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Japan Earthquake: 10,000 Feared Dead, Hundreds Of Thousands Without Food, Water

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Author Topic: Japan Earthquake: 10,000 Feared Dead, Hundreds Of Thousands Without Food, Water  (Read 80 times)
Courtney Caine
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« on: March 13, 2011, 06:33:30 pm »

The United States and a several countries in Europe urged their citizens to avoid travel to Japan. France took the added step of suggesting people leave Tokyo in case radiation reached the city.

Community after community traced the vast extent of the devastation.

In the town of Minamisanrikucho, 10,000 people – nearly two-thirds of the population – have not been heard from since the tsunami wiped it out, a government spokesman said. NHK showed only a couple concrete structures still standing, and the bottom three floors of those buildings gutted. One of the few standing was a hospital, and a worker told NHK that hospital staff rescued about a third of the patients.

In the hard-hit port city of Sendai, firefighters with wooden picks dug through a devastated neighborhood. One of them yelled: "A corpse." Inside a house, he had found the body of a gray-haired woman under a blanket.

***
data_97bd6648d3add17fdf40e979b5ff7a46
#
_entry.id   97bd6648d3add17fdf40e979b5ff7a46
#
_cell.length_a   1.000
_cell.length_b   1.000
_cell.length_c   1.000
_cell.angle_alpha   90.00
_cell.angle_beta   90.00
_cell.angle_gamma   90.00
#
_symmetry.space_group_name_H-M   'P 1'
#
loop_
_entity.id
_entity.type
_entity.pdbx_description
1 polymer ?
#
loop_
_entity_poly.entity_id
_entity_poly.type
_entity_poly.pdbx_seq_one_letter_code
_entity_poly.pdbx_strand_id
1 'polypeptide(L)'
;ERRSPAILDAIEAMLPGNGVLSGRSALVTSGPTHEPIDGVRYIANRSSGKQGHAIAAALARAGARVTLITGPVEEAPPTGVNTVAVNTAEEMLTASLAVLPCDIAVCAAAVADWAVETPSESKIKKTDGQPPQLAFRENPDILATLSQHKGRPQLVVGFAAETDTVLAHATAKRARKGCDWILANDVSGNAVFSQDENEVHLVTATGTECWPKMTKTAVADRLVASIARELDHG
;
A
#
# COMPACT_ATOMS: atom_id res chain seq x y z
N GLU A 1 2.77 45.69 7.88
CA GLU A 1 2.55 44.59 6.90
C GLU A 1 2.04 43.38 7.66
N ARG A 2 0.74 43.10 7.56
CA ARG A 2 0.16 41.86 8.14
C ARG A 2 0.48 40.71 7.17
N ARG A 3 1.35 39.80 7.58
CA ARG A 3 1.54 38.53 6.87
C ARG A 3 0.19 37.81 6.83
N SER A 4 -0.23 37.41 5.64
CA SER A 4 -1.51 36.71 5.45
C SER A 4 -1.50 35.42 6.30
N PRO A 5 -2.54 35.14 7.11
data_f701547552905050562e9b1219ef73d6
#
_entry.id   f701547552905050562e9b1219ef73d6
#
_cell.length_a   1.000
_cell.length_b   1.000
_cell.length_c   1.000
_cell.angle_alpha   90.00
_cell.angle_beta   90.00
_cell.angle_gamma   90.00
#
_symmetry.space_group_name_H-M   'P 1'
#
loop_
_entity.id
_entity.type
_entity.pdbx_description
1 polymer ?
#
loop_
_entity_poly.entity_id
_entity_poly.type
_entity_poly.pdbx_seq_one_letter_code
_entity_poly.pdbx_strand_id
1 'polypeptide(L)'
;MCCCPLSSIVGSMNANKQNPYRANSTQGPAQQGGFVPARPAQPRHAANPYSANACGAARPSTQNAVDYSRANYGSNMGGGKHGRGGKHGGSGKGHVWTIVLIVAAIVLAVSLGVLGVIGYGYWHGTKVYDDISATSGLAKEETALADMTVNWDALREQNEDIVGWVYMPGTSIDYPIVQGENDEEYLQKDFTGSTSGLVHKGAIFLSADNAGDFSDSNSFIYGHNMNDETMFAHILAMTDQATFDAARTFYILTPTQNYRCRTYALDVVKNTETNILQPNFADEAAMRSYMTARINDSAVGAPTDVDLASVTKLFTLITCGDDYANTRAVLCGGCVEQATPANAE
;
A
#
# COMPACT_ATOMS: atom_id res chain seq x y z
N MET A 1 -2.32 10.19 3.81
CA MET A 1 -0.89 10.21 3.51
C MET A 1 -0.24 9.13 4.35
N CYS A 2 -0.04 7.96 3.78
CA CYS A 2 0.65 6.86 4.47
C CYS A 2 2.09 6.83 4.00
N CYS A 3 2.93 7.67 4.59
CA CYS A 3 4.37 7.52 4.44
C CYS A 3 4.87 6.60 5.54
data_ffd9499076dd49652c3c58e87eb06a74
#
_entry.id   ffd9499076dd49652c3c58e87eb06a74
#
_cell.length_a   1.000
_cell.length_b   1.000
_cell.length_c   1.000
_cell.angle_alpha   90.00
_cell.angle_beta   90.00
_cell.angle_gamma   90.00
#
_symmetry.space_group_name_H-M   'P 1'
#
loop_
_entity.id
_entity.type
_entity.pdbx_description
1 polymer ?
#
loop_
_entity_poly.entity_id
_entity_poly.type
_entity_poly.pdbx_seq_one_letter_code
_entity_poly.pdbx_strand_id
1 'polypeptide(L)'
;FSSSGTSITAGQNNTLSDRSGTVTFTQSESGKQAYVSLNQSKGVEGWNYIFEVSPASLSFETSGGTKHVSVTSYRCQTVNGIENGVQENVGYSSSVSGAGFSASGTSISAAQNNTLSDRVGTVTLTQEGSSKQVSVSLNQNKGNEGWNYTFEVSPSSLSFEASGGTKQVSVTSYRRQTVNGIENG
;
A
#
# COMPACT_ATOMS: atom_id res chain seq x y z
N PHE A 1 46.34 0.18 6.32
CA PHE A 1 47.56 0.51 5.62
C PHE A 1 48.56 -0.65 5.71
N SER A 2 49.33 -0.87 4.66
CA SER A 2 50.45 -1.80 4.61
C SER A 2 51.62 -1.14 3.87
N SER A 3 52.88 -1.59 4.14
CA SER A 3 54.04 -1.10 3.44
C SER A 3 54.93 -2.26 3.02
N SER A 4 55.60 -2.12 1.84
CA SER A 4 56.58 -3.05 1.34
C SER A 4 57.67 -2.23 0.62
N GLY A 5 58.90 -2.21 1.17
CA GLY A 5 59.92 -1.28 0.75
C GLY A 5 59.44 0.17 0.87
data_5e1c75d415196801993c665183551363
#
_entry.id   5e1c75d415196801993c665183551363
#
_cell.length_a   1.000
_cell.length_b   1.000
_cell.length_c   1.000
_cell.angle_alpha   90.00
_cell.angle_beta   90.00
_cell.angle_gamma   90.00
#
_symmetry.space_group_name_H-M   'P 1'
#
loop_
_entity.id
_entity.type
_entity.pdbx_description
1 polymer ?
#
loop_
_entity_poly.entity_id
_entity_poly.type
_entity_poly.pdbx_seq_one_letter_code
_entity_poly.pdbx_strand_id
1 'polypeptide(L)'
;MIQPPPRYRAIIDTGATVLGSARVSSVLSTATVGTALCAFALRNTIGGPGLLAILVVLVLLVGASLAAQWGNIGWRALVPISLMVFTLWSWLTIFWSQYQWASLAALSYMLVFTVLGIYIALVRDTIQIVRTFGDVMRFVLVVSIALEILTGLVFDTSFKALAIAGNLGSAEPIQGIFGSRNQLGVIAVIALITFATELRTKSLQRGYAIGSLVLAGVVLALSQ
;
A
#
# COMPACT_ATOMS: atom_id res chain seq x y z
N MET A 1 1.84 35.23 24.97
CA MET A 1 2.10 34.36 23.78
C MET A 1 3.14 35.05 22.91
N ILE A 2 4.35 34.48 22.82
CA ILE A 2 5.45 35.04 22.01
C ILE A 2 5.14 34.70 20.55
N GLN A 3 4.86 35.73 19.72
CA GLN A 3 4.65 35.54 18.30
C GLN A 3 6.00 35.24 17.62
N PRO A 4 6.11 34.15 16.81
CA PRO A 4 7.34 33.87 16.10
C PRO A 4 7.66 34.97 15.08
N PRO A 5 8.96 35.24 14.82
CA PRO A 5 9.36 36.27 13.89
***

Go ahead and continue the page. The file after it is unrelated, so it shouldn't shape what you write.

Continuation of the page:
A few minutes later, the firefighters spotted another – that of a man in black fleece jacket and pants, crumpled in a partial fetal position at the bottom of a wooden stairwell. From outside, while the top of the house seemed almost untouched, the first floor where the body was had been inundated. A minivan lay embedded in one outer wall, which had been ripped away, pulverized beside a mangled bicycle.

The man's neighbor, 24-year-old Ayumi Osuga, dug through the remains of her own house, her white mittens covered by dark mud.

Osuga said she had been practicing origami, the Japanese art of folding paper into figures, with her three children when the quake stuck. She recalled her husband's shouted warning from outside: "'GET OUT OF THERE NOW!'"

She gathered her children – aged 2 to 6 – and fled in her car to higher ground with her husband. They spent the night in a hilltop home belonging to her husband's family about 12 miles (20 kilometers) away.

"My family, my children. We are lucky to be alive," she said.

"I have come to realize what is important in life," Osuga said, nervously flicking ashes from a cigarette onto the rubble at her feet as a giant column of black smoke billowed in the distance.

As night fell and temperatures dropped to freezing in Sendai, people who had slept in underpasses or offices the past two nights gathered for warmth in community centers, schools and City Hall.

At a large refinery on the outskirts of the city, 100-foot (30-meter) -high bright orange flames rose in the air, spitting out dark plumes of smoke. The facility has been burning since Friday. The fire's roar could be heard from afar. Smoke burned the eyes and throat, and a gaseous stench hung in the air.

In the small town of Tagajo, also near Sendai, dazed residents roamed streets cluttered with smashed cars, broken homes and twisted metal.
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